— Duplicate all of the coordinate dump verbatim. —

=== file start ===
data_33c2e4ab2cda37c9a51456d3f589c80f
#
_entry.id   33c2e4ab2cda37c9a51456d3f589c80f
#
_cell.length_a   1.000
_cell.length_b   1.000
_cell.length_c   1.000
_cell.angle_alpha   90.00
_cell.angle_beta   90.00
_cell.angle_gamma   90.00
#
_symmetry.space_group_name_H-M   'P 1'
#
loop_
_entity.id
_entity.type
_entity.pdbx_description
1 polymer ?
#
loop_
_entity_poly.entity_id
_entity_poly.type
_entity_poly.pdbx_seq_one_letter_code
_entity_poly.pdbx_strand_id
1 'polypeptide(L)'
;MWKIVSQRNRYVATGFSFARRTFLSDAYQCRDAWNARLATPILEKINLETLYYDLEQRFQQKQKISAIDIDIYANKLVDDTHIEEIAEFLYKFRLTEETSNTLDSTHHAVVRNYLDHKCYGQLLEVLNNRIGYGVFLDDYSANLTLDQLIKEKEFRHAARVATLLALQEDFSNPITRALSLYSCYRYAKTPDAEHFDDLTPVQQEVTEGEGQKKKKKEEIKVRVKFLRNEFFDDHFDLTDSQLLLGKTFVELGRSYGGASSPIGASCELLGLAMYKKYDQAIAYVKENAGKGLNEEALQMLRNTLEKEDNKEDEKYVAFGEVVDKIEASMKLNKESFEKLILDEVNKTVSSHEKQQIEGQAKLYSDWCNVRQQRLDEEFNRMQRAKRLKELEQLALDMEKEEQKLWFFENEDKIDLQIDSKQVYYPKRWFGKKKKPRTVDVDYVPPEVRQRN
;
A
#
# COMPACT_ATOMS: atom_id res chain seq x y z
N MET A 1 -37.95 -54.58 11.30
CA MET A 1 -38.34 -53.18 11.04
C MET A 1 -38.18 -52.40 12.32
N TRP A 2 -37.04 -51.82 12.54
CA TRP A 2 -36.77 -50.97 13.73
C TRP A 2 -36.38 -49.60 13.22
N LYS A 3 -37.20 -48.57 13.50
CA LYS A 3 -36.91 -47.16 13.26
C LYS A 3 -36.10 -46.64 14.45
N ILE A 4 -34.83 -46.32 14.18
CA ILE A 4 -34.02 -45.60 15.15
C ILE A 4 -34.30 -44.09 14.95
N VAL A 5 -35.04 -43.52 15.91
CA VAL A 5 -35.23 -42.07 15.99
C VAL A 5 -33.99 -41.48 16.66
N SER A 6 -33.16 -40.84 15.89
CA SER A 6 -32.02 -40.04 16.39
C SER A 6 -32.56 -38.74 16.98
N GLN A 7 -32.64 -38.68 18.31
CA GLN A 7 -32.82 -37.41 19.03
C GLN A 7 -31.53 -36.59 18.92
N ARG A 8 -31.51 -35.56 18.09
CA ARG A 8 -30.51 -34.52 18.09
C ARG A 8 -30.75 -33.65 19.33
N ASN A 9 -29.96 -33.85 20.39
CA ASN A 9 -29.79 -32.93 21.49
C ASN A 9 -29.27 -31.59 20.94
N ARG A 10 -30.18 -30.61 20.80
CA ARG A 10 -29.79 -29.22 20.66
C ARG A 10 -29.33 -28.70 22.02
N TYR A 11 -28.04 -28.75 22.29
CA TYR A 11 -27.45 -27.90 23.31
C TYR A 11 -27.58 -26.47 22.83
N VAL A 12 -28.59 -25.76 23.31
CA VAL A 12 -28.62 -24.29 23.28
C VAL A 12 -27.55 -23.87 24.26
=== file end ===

data_33c2e4ab2cda37c9a51456d3f589c80f
#
_entry.id   33c2e4ab2cda37c9a51456d3f589c80f
#
_cell.length_a   1.000
_cell.length_b   1.000
_cell.length_c   1.000
_cell.angle_alpha   90.00
_cell.angle_beta   90.00
_cell.angle_gamma   90.00
#
_symmetry.space_group_name_H-M   'P 1'
#
loop_
_entity.id
_entity.type
_entity.pdbx_description
1 polymer ?
#
loop_
_entity_poly.entity_id
_entity_poly.type
_entity_poly.pdbx_seq_one_letter_code
_entity_poly.pdbx_strand_id
1 'polypeptide(L)'
;MWKIVSQRNRYVATGFSFARRTFLSDAYQCRDAWNARLATPILEKINLETLYYDLEQRFQQKQKISAIDIDIYANKLVDDTHIEEIAEFLYKFRLTEETSNTLDSTHHAVVRNYLDHKCYGQLLEVLNNRIGYGVFLDDYSANLTLDQLIKEKEFRHAARVATLLALQEDFSNPITRALSLYSCYRYAKTPDAEHFDDLTPVQQEVTEGEGQKKKKKEEIKVRVKFLRNEFFDDHFDLTDSQLLLGKTFVELGRSYGGASSPIGASCELLGLAMYKKYDQAIAYVKENAGKGLNEEALQMLRNTLEKEDNKEDEKYVAFGEVVDKIEASMKLNKESFEKLILDEVNKTVSSHEKQQIEGQAKLYSDWCNVRQQRLDEEFNRMQRAKRLKELEQLALDMEKEEQKLWFFENEDKIDLQIDSKQVYYPKRWFGKKKKPRTVDVDYVPPEVRQRN
;
A
#
# COMPACT_ATOMS: atom_id res chain seq x y z
N MET A 1 -37.95 -54.58 11.30
CA MET A 1 -38.34 -53.18 11.04
C MET A 1 -38.18 -52.40 12.32
N TRP A 2 -37.04 -51.82 12.54
CA TRP A 2 -36.77 -50.97 13.73
C TRP A 2 -36.38 -49.60 13.22
N LYS A 3 -37.20 -48.57 13.50
CA LYS A 3 -36.91 -47.16 13.26
C LYS A 3 -36.10 -46.64 14.45
N ILE A 4 -34.83 -46.32 14.18
CA ILE A 4 -34.02 -45.60 15.15
C ILE A 4 -34.30 -44.09 14.95
N VAL A 5 -35.04 -43.52 15.91
CA VAL A 5 -35.23 -42.07 15.99
C VAL A 5 -33.99 -41.48 16.66
N SER A 6 -33.16 -40.84 15.89
CA SER A 6 -32.02 -40.04 16.39
C SER A 6 -32.56 -38.74 16.98
N GLN A 7 -32.64 -38.68 18.31
CA GLN A 7 -32.82 -37.41 19.03
C GLN A 7 -31.53 -36.59 18.92
N ARG A 8 -31.51 -35.56 18.09
CA ARG A 8 -30.51 -34.52 18.09
C ARG A 8 -30.75 -33.65 19.33
N ASN A 9 -29.96 -33.85 20.39
CA ASN A 9 -29.79 -32.93 21.49
C ASN A 9 -29.27 -31.59 20.94
N ARG A 10 -30.18 -30.61 20.80
CA ARG A 10 -29.79 -29.22 20.66
C ARG A 10 -29.33 -28.70 22.02
N TYR A 11 -28.04 -28.75 22.29
CA TYR A 11 -27.45 -27.90 23.31
C TYR A 11 -27.58 -26.47 22.83
N VAL A 12 -28.59 -25.76 23.31
CA VAL A 12 -28.62 -24.29 23.28
C VAL A 12 -27.55 -23.87 24.26